Read The Examiner article Here

19th September 2017

‘De-normalisation’ of alcohol purchases targeted by health body

New legislation is aimed at both “de-normalising” the sale of alcohol and reducing impulse buying, which accounts for almost one-third of alcohol purchases, according to the vice-chairman of the association representing public health staff. Adrian O’Sullivan, of the Environmental Health Association said the new Public Health (Alcohol) Bill is a welcome piece of legislation which should be passed in its entirety by the Oireachteas.

Read The Irish Times article Here

15th September 2017

A Doctor Tries to Lower Barriers to Methadone Treatment

For John, a heroin user for seven years, there were a few snags that, for a while, held him back from getting stable on methadone treatment. Staff in two methadone clinics wanted him to give urine samples in front of them – a level of intrusion that he, like others he knows, found uncomfortable and off-putting. “I couldn’t get stable on methadone because of the way the clinics are, the structure of having to urinate in front of people,” he says. “Somebody comes in with you and there are mirrors around the toilets.”

Read the Dublin Inquirer article Here

14th September 2017

No ‘magic drug circle’ but gardaí will use ‘discretion’ outside city injection centres

Supervised injecting centres are on the way to Dublin but local councillors said they are concerned that they will be a nightmare to police, and that they fear users will be able to possess heroin without the prospect of prosecution. Elected representatives, as well as senior gardaí, said there would have to be compromise and discretion when it came to possession of drug laws if the centre is to be successful.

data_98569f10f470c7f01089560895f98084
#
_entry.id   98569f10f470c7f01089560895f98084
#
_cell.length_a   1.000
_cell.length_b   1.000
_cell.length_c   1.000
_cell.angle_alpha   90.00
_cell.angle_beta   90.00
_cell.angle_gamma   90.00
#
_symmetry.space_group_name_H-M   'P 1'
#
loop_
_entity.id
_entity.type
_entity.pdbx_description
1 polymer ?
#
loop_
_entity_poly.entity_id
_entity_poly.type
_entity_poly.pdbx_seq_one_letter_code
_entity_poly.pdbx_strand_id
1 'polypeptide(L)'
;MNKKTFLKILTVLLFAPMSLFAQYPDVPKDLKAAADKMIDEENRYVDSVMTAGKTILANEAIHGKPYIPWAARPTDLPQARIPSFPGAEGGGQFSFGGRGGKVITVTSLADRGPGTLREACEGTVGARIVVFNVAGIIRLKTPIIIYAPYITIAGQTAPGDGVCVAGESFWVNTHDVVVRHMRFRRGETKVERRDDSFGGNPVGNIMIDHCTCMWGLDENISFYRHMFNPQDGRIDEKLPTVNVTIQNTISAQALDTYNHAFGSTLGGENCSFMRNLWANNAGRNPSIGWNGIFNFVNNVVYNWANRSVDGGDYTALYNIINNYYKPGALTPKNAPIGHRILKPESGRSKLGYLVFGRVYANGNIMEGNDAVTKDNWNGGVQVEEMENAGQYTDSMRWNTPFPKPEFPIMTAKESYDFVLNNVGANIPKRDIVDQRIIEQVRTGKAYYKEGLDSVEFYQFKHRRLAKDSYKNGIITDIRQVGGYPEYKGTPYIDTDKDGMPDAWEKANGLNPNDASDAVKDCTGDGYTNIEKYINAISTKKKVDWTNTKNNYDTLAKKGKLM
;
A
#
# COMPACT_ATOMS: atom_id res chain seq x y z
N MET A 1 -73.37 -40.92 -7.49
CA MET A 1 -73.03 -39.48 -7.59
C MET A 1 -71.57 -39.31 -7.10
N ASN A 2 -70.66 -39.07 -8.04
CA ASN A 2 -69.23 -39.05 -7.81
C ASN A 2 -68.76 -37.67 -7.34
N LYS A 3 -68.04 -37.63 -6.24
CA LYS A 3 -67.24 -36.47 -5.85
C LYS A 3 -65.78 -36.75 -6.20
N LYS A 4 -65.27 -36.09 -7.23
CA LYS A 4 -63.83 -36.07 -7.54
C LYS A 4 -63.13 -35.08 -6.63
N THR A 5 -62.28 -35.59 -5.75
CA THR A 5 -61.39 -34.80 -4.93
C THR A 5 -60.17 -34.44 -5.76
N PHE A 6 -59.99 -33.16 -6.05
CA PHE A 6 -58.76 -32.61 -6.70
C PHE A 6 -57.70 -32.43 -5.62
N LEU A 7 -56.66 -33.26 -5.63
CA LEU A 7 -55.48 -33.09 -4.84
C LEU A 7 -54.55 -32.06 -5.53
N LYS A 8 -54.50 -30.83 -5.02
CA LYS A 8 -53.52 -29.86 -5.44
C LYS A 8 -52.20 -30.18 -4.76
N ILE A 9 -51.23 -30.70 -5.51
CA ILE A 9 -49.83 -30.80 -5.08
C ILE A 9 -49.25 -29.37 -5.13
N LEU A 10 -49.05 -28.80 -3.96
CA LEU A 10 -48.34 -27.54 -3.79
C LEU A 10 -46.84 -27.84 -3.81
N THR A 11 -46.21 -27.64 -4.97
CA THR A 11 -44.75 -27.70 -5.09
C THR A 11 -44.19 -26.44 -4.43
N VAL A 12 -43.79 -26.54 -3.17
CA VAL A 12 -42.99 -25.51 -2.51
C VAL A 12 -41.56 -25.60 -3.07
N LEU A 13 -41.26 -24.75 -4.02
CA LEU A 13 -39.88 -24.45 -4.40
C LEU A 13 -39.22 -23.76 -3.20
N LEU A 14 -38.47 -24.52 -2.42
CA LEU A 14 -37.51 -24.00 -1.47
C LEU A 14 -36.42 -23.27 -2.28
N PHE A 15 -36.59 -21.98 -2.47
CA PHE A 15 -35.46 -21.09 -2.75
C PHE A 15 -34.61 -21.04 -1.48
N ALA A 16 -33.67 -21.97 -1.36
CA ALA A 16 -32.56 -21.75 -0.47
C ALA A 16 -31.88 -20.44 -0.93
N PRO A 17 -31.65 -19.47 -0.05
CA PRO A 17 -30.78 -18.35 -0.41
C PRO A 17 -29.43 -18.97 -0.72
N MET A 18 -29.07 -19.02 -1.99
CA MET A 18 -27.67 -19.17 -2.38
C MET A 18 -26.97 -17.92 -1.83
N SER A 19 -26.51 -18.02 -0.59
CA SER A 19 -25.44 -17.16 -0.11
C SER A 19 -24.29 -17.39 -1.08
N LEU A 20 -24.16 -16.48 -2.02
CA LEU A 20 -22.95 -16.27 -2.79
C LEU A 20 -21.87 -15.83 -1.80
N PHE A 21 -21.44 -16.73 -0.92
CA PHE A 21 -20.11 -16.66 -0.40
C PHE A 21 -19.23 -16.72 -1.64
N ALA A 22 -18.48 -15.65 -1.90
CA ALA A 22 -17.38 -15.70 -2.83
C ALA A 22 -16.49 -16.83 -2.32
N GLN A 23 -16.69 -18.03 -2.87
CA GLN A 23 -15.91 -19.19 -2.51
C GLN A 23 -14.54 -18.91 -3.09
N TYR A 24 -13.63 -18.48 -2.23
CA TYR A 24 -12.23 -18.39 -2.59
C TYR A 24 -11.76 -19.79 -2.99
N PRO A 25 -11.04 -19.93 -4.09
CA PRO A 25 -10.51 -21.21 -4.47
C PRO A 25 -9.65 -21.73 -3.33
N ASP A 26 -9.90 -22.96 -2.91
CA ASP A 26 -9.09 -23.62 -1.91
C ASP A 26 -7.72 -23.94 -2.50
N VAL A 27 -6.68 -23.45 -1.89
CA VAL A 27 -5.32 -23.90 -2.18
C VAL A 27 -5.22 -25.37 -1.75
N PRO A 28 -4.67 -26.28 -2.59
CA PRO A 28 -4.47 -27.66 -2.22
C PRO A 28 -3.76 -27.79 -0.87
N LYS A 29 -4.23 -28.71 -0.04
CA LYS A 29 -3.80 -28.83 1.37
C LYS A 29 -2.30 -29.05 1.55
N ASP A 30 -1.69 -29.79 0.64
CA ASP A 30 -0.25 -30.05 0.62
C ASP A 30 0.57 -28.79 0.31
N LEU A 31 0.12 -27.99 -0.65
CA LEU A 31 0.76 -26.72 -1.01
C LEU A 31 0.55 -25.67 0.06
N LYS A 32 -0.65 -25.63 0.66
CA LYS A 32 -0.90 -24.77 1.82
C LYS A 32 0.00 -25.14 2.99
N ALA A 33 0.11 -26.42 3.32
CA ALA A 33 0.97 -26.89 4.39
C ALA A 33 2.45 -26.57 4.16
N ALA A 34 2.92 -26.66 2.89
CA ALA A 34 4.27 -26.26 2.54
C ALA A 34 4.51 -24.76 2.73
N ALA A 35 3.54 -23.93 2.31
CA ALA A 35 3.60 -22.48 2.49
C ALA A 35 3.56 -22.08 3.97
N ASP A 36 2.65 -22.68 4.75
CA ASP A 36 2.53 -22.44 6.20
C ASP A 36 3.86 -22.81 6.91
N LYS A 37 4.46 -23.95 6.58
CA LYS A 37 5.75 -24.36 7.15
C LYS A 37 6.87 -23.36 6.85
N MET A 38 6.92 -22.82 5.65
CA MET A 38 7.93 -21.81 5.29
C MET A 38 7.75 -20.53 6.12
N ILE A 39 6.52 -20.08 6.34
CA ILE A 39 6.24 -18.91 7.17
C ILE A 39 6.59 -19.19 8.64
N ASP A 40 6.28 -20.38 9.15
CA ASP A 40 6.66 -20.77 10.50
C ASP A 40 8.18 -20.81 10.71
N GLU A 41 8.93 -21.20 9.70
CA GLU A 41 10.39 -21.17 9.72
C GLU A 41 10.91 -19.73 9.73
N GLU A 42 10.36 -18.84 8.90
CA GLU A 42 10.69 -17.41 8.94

Read The article Here

12th September 2017

Alcohol a factor ‘in 85% of suicides’ of men aged over 40 in Cork

About 85 per cent of men over the age of 40 who took their own lives in Corkin the last nine years had a history of alcohol abuse, a public meeting has heard. Prof Ella Arensman, of the National Suicide Research Foundation, told the meeting that research into suicide in Cork city and county since 2008 found that among men under the age of 40, including adolescents, who took their own lives, some 55 per cent had a history of alcohol.

Read The Irish Times article Here

8th September 2017

Dr McGovern talks to George Hook on Newstalk’s High Noon about medicinal cannabis

Minister of Health Simon Harris issued advice regarding access to medicinal cannabis last May and that only medical consultant’s could apply for a licence. Despite that, no applications have been made and, as it stands, no patient in Ireland has access to this product.

Listen to the High Noon interview Here

5th September 2017

‘Don’t dilute drink laws,’ urges Black

Senator Frances Black has warned that new legislation on alcohol must not be diluted by the drinks industry. The musician and addiction awareness campaigner will host a series of meetings nationwide to galvanise support for the Public Health (Alcohol) Bill, amid fears that the powerful Irish drinks industry will be successful in getting some of its proposed measures watered down.